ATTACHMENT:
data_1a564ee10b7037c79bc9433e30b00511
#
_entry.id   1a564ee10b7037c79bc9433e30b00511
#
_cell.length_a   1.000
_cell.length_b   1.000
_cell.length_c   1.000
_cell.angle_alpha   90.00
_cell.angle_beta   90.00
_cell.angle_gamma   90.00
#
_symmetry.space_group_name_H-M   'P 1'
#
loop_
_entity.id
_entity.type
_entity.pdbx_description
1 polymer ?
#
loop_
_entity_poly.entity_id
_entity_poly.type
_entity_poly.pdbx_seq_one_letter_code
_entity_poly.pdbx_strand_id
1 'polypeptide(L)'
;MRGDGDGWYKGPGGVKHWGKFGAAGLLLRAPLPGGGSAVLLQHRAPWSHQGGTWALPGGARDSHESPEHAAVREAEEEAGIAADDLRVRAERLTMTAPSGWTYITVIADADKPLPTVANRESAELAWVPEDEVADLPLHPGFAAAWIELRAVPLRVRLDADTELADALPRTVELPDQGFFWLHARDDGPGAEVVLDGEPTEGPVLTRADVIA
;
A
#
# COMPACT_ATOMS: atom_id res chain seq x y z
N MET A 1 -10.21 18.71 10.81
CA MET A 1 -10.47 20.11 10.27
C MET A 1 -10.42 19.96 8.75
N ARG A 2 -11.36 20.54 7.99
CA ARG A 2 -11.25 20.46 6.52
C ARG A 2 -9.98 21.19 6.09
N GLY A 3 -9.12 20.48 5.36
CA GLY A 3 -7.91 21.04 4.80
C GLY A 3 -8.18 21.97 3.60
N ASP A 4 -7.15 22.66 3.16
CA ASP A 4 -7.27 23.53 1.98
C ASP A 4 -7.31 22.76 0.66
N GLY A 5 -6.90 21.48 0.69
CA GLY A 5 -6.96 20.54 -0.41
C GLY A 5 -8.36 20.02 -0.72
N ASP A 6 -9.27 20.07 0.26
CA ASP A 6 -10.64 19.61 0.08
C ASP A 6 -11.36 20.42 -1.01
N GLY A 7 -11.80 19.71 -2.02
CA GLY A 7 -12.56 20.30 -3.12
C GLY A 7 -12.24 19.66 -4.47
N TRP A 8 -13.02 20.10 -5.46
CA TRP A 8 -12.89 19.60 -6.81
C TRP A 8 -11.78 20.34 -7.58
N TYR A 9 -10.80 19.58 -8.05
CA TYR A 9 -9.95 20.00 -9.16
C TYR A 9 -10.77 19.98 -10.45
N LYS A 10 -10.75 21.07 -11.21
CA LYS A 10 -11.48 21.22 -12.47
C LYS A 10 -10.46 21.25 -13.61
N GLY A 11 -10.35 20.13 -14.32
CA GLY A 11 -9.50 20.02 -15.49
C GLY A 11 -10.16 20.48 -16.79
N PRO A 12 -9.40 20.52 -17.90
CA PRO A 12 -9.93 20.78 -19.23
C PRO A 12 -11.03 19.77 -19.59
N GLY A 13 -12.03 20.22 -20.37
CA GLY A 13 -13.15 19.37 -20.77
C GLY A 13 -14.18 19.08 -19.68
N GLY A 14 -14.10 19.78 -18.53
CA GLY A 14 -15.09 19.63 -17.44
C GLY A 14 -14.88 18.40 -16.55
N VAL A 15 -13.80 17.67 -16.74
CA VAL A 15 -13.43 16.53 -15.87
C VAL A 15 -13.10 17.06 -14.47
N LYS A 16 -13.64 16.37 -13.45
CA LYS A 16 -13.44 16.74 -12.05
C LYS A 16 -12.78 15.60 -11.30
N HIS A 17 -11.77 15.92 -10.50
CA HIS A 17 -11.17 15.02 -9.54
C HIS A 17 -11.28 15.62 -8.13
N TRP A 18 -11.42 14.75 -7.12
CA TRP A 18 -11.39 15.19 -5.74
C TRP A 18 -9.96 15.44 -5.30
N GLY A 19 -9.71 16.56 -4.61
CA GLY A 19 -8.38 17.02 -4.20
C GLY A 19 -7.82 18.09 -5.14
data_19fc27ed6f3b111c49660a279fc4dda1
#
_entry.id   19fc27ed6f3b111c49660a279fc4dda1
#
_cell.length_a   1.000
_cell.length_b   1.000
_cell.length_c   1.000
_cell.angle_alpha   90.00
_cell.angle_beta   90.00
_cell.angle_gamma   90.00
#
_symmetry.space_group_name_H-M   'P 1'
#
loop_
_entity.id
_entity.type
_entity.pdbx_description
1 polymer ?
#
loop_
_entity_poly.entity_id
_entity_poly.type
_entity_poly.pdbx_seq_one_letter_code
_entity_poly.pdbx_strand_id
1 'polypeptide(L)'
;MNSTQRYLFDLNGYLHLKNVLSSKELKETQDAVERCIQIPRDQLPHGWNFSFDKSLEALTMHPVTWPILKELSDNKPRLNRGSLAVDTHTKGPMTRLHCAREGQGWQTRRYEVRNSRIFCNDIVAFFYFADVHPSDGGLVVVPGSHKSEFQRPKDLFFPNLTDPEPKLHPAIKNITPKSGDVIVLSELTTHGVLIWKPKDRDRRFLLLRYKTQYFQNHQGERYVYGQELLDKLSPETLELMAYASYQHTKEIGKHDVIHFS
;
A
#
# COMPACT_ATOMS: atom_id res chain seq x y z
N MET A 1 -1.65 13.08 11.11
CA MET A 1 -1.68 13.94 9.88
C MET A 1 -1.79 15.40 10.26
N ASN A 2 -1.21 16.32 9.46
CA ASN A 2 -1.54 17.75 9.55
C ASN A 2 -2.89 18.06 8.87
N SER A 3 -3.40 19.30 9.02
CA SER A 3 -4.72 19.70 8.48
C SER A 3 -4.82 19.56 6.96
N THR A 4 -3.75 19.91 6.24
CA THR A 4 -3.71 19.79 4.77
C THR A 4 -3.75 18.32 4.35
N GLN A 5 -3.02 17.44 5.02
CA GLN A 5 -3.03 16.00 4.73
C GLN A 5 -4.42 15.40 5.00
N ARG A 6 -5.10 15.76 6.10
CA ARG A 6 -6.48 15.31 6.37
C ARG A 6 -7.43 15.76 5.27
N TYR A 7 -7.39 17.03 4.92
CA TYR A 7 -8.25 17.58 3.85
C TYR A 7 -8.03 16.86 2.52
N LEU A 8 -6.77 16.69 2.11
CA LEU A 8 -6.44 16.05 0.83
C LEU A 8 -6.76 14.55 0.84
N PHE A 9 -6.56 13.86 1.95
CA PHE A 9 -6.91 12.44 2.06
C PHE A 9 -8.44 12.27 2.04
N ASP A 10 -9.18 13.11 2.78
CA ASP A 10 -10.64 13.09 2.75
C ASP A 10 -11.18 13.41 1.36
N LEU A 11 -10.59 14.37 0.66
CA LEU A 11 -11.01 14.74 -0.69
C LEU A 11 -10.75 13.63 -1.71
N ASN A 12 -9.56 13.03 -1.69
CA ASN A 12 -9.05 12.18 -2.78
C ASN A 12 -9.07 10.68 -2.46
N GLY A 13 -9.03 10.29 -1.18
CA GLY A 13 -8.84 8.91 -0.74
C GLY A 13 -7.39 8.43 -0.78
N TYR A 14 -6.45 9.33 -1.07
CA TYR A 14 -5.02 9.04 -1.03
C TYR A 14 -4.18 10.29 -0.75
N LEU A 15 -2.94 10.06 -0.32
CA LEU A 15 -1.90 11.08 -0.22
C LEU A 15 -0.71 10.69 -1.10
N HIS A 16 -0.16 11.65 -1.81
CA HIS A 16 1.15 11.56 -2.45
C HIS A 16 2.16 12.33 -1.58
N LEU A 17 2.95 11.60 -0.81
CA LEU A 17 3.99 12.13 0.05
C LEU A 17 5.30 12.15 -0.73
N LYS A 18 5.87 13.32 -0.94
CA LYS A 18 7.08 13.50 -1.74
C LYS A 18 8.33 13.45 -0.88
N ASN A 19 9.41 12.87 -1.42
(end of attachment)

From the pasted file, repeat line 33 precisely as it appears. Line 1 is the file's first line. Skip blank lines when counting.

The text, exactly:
C MET A 1 -10.42 19.96 8.75